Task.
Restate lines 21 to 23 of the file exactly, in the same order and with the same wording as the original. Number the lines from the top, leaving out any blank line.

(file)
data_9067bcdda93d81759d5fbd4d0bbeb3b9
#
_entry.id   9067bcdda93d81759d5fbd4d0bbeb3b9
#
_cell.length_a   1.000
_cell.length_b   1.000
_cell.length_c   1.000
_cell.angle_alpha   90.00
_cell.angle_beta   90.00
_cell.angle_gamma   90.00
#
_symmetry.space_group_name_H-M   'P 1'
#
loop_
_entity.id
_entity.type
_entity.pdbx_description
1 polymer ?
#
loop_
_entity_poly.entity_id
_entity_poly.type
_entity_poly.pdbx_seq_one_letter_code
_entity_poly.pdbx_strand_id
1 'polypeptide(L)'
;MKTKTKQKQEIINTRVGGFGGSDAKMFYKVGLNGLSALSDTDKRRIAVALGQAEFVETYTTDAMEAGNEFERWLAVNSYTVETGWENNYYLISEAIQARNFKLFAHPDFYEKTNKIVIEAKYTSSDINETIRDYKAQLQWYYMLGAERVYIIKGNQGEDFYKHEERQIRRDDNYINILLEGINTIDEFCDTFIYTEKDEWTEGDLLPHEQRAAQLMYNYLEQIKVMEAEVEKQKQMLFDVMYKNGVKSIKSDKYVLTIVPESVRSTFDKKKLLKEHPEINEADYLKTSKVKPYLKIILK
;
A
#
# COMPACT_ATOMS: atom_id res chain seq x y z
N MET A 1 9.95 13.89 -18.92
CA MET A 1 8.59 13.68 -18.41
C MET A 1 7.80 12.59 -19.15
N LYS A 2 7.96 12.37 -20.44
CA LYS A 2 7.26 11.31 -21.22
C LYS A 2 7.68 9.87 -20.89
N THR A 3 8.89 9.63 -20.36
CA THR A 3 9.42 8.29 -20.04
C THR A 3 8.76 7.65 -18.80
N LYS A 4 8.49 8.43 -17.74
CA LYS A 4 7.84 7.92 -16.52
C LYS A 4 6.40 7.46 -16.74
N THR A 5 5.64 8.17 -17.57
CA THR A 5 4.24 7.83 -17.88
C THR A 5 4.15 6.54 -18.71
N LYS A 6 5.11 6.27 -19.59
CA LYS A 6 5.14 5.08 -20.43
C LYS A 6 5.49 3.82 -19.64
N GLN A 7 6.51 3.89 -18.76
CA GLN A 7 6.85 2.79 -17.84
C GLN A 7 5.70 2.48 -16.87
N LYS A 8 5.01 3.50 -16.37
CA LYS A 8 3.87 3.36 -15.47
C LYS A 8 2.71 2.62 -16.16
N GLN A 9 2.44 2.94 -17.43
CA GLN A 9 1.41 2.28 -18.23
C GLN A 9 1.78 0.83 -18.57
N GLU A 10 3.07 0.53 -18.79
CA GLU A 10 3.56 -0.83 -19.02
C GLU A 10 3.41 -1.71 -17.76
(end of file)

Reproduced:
_entity_poly.entity_id
_entity_poly.type
_entity_poly.pdbx_seq_one_letter_code